In finishing the book, Jack Gantos validated my belief that the line between fact and fiction can be artificial. Many places like Norvelt exist that are, in the words of Gantos, off-kilter “where the past is present, the present is confusing, and the future is completely up in the air.”
Saturday, August 11, 2012
To graduate from Marine Corps Recruit Training, prospective Marines must pass a swim/survival test. In the summer of 1985, I failed it twice before qualifying. The second time my lungs filled with water and flowed out of my mouth as I lay prostrate on the side of the pool deck unassisted. As I coughed up the remaining liquid from the pit of my stomach, the swim instructor barked that I had fifteen minutes to get back in the water. The third try was the charm. I passed. But as I looked over to the far side of the pool, I saw a distinct class for recruits who could not pass after the third try. The overwhelming majority of them were Chicano/Latinos and African Americans. In a New York Times opinion essay, Martha Southgate provides an informative perspective as to the reasons why high proportions of people in poverty and of color, especially African Americans, tragically don’t know how to swim.
Sunday, August 5, 2012
For my study of the Chicano Movement in Ventura County, I learned that before Oxnard College’s opening in 1975, Vietnam veterans and newly minted high school graduates from the Oxnard Plain rode buses to Moorpark College because the largest city in Ventura County did not have a community college.
After their transfer to and graduation from San Fernando Valley State College (now California State University at Northridge), the University of California at Santa Barbara, or other universities, they entered careers as educators, entrepreneurs, public servants, and healthcare and law enforcement professionals.
The spirit of the Chicano Movement also inspired the filing of the Soria, et. al. v. Oxnard School District Board of Trustees case in which federal Judge Harry Pregerson issued a 1971 summary judgment that ordered the district to develop a plan of desegregation.
An appeal of Judge Pregerson’s ruling uncovered additional evidence that proved that since the early twentieth century the school district obsessed over the creation of policies to segregate students of Mexican origin.
The remedy mandated busing. The school board and parents bitterly resisted the order. Many white parents moved their families out of Oxnard to avoid having their children bussed to schools in the barrio community of La Colonia. Oxnard College could have benefited from the political clout that left with them.
The development of Oxnard College was further stunted by the 1978 passage of Proposition 13, the property tax initiative that shrunk the coffers of public institutions.
As a result of Proposition 13 and our recent great recession, the vision of the California Master Plan of Higher Education has faded to near oblivion. Students are again traversing roads to attend community colleges with remnant academic and vocational programs in their pursuit of a middle class life.
Even before Proposition 13, Oxnard College’s growth as a startup depended on the decisions of a district board that found itself in the position of having to divide funds three ways. Understandably, the presidents of Moorpark and Ventura College advocated strongly on behalf of their campuses.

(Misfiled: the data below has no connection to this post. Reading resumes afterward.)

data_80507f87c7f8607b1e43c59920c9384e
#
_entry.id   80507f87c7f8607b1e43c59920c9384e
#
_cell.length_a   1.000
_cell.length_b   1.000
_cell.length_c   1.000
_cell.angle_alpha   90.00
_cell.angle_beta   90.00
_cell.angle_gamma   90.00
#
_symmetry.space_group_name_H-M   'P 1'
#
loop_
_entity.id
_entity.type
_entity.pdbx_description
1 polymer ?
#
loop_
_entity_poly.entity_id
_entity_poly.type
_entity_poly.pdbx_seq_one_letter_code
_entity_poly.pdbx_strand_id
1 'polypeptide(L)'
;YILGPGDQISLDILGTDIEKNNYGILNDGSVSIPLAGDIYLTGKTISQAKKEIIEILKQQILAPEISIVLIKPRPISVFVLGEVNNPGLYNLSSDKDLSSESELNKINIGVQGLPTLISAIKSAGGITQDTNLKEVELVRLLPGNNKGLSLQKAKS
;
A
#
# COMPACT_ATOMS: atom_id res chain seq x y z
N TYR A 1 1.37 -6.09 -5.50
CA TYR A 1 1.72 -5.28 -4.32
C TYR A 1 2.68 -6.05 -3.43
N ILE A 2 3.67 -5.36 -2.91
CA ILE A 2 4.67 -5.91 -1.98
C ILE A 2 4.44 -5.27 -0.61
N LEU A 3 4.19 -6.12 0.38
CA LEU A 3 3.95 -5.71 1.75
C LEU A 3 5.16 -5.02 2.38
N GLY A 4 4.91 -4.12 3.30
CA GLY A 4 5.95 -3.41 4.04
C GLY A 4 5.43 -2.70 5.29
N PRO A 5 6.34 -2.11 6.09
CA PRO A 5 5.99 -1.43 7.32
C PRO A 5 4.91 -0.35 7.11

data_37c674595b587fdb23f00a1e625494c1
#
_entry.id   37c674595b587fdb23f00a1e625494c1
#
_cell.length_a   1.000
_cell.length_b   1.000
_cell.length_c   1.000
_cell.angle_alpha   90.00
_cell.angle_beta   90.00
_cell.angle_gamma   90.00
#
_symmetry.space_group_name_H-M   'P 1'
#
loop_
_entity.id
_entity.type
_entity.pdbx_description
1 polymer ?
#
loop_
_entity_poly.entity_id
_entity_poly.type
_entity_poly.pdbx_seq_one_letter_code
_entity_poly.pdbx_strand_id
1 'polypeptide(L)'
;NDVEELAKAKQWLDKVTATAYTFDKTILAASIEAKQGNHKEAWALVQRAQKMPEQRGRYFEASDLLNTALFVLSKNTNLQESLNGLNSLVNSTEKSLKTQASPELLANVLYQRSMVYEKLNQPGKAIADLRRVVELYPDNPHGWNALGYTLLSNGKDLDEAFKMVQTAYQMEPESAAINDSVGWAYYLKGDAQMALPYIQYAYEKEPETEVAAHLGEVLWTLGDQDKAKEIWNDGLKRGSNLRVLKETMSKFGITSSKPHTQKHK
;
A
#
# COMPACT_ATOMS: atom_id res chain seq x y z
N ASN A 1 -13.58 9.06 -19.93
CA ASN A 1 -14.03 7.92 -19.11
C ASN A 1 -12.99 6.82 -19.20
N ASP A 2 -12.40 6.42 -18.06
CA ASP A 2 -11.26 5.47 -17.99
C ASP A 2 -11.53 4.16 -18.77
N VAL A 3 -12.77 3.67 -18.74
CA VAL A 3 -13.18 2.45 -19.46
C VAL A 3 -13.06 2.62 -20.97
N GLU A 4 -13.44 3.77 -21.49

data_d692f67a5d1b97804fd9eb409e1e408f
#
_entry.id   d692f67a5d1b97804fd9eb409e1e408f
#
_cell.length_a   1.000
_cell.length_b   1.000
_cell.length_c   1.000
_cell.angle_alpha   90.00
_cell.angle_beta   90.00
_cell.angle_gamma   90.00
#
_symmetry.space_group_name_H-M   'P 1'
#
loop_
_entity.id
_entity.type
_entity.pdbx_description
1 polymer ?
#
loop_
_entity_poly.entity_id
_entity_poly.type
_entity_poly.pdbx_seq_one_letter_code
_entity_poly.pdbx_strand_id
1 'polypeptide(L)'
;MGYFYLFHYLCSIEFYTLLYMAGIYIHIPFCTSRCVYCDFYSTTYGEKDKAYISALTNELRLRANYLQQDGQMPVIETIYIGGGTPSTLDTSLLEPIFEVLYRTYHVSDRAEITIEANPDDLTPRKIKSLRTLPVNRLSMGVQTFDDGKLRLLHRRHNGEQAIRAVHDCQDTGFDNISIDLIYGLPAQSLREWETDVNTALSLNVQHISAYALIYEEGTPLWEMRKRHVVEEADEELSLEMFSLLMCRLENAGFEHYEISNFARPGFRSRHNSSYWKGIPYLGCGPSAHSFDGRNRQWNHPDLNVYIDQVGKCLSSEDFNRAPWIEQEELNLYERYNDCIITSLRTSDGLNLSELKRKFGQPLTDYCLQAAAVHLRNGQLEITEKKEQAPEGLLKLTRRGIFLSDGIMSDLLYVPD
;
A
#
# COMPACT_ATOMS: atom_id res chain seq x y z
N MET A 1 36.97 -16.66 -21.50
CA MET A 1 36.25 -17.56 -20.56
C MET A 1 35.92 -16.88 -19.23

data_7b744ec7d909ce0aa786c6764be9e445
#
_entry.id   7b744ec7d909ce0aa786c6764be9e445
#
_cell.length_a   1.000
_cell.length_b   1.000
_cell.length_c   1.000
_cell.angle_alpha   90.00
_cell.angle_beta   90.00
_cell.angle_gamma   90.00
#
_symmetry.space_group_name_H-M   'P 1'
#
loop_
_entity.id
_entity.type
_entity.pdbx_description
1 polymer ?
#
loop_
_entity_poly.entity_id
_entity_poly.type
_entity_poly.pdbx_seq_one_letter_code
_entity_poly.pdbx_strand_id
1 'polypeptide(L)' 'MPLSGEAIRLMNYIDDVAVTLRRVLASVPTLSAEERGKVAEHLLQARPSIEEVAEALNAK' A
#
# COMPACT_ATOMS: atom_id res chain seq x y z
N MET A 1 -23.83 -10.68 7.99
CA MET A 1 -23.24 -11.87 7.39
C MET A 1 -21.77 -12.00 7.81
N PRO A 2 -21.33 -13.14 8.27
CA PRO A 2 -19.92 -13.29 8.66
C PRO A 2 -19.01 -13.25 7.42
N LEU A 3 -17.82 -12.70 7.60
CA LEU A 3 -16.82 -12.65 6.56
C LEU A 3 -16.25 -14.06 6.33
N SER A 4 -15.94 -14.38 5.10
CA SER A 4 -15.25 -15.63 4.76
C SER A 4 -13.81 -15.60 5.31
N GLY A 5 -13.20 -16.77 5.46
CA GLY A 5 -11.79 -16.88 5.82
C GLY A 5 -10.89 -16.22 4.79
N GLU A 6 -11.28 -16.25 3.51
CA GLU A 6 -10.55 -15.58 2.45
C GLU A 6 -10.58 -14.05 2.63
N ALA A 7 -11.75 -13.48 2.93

After graduating from Oxnard High School in 1983 I carpooled to Moorpark College since Oxnard College did not have a wrestling program. In fact, many Oxnard Union High School District graduates also traveled to Moorpark or Ventura due to Oxnard College not enjoying a comprehensive athletics program.
This disadvantaged Oxnard College’s development and benefited the other two campuses as funding is based on the number of Full Time Equivalent Students (FTES) registered for 12 or more units of coursework.
Along with a tacit anti-Mexican sentiment in the county, the above explains why Oxnard College’s support services, academic programs, and the aesthetics of its facilities were inferior to the campuses of Moorpark and Ventura.
Until the passage of Measure S in 2002, some five buildings, surrounded by desolate fields, defined Oxnard College. Its curb appeal alone was enough to turn away students.
When the board deliberated on the apportionment of some $356 million from the Measure S bond, the initial plan was to allocate Oxnard College only $60 million. The rationale was the institution’s smaller student population. Consequently, it deserved a lesser cut.
Hence, the conundrum: a smaller campus with the highest proportion of students of African, Filipino, and Mexican origins deserved disparate support, precluding the expansion of course offerings that translated to students of the Oxnard Plain commuting to Moorpark and Ventura.
When Area 5 Ventura County Community College District Trustee Arturo Hernandez demanded that Measure S funds be allotted equitably the board reconsidered its original distribution.
This is the history that backdrops the Accrediting Commission for Community and Junior Colleges reports.
In resisting the further evisceration of programs, Trustee Hernandez has been castigated by the commission for his advocacy on behalf of all students, including those at Oxnard College. This is ironic. The ACCJC’s own Accreditation Standards charges trustees with the duty to ensure that the district provides for the “fair distribution of resources that are adequate to support the effective operations of the colleges.”
But when Trustee Hernandez performed his due diligence, posed questions of equity for the three colleges, he was rebuked by not only the accrediting body but also the VCCCD’s outgoing chancellor, James Meznek, in a crafty letter leaked from his office, and a patronizing STAR editorial. Trustee Hernandez, the most senior member of the board, was ordered to stand down.
I appreciate Trustee Hernandez’s concern for district-wide equity. He proved this to me in 2009 when he listened to Moorpark College alumni who unsuccessfully attempted to save the district’s remaining wrestling program.
Despite the characterization of the issues by the STAR, one member of the board does not determine the accreditation of a college district. The STAR must educate itself on the realities of accreditation and investigate the hearsay allegations against Trustee Hernandez.
PS: A version of this essay was run in the Ventura County Star on August 12, 2012